After receiving 14,000 calls about pregnancy and maternity discrimination throughout the course of the last year (constituting a 10 per cent increase on the previous year) ACAS have published guidance for employers on how to prevent pregnancy and maternity discrimination in the workplace.
From the beginning of her pregnancy to the end of her maternity leave, a woman is protected against discrimination she faces as a consequence of:
- Her pregnancy;
- Any illness related to her pregnancy, or absence because of that illness;
- Her taking maternity pay/leave; and
- Being prevented from returning to work because she is breastfeeding.
There is no minimum length of continuous employment required for an individual to bring a claim for pregnancy or maternity discrimination. A claim can arise from a discriminatory job advert prior to any offer of employment being made, up to a claim arising post-employment, for unfavourable references given because of pregnancy or maternity.
Key recommendations include:
- Ensuring that expectant and new mothers' terms of employment continue in the same respect as if they were still employed throughout their pregnancy and maternity leave. In particular, ensuring that their annual leave accrues as normal and their pension contributions proceed as normal for the first 6 months of their maternity leave;
- Informing employees on maternity leave of all promotion/training opportunities;
- Ensuring pregnancy-related absences are not included in an employee's absence record; and
- Ensuring employees are not dismissed or made redundant for any reason connected to pregnancy, maternity leave, or complaints concerning maternity pay.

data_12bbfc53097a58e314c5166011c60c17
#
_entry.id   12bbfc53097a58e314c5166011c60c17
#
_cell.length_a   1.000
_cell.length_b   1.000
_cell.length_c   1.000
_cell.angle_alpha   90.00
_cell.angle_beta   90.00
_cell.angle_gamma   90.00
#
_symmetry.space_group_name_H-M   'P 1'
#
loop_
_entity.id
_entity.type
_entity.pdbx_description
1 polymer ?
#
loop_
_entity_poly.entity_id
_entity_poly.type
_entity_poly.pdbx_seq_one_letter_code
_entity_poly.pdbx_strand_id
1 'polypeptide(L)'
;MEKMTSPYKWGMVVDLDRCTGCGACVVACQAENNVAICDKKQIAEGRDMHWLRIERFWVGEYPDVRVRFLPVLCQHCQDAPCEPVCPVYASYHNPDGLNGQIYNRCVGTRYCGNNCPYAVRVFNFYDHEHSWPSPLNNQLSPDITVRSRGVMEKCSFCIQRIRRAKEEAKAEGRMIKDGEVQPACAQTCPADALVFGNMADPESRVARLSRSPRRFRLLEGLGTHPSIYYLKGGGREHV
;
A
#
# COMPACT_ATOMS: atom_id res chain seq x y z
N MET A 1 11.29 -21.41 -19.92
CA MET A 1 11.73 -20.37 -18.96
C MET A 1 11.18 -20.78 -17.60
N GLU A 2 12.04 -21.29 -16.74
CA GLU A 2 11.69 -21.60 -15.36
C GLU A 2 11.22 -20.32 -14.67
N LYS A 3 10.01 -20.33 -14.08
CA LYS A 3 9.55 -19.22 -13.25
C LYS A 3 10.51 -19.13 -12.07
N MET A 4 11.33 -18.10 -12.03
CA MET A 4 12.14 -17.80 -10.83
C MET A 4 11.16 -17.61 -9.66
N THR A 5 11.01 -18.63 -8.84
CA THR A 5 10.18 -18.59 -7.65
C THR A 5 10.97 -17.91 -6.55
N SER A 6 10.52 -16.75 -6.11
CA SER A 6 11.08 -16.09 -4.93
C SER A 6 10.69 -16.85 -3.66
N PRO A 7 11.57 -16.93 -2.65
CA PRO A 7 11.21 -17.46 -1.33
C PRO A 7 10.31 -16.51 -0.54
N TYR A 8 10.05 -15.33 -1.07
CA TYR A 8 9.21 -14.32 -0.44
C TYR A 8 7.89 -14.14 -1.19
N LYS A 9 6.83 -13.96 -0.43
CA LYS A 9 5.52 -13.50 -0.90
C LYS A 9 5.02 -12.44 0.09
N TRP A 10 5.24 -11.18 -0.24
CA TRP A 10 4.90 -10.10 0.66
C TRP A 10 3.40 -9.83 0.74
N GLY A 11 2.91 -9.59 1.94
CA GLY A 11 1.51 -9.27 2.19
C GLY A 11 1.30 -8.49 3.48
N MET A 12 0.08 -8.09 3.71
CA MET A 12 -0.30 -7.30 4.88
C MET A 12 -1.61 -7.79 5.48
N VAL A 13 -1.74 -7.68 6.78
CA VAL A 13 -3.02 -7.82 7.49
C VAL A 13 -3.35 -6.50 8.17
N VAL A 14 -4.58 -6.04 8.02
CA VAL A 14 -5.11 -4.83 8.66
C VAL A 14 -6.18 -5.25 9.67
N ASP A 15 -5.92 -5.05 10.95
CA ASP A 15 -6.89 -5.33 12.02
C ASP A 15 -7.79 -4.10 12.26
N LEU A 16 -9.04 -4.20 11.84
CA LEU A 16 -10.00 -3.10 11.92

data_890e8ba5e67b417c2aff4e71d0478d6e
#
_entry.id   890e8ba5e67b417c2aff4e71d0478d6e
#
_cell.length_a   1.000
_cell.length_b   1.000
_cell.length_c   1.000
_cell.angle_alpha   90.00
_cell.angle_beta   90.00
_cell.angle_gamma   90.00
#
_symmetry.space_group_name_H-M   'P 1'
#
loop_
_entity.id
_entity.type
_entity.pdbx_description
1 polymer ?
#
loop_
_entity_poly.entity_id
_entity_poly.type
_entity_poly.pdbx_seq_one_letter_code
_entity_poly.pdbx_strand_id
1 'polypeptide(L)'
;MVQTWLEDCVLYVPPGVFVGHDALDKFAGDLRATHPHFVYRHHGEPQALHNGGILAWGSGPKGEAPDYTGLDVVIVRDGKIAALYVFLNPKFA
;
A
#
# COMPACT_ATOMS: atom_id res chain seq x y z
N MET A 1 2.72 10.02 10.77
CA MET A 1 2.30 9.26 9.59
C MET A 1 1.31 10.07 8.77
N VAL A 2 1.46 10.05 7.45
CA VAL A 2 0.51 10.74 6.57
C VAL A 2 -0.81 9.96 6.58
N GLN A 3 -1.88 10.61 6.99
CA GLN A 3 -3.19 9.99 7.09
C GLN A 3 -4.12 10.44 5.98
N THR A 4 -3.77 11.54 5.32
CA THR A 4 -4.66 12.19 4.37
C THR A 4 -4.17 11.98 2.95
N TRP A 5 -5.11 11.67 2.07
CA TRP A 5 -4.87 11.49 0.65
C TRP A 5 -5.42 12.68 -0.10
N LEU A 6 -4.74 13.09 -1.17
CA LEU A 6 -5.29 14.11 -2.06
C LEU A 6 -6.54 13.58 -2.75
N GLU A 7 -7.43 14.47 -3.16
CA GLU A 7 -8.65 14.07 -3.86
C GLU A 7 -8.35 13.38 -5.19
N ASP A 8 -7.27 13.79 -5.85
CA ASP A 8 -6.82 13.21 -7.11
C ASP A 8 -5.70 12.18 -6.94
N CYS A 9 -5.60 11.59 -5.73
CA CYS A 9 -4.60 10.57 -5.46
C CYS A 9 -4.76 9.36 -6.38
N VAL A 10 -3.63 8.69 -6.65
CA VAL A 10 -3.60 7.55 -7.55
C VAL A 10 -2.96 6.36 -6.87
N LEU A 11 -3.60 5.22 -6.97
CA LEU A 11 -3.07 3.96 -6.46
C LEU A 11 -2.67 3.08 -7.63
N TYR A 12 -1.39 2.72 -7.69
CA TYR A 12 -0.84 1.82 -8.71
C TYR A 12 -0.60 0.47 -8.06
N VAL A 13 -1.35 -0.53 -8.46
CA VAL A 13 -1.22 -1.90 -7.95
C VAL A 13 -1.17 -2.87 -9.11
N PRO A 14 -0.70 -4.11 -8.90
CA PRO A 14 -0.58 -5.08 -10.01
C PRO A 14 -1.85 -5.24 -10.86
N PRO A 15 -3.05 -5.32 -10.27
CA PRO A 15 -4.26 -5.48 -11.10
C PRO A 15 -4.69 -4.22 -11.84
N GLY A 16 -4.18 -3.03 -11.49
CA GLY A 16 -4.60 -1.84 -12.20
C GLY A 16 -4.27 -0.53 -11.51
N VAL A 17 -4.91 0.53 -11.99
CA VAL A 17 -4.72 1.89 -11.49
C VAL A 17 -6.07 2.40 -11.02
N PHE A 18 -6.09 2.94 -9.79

Employers are further advised to make broader changes at work, namely developing a policy which outlines the responsibilities and rights of both pregnant employees and employees on maternity leave, to include providing assurances that they will not be dismissed or made redundant because they fall pregnant. The ACAS guidance encourages employers to make reasonable adjustments to protect the health and safety of pregnant employees and their unborn children, a responsibility which is ongoing and should be reviewed periodically to ensure that the needs of the expectant or new mother are being met.
The guidance encourages employers to provide training for all employees to develop their general awareness and understanding of equality and diversity and provide specific training on how to manage pregnancy and maternity in the workplace. This is particularly important as with other acts of discrimination, employers can be held vicariously liable for the actions of their employees.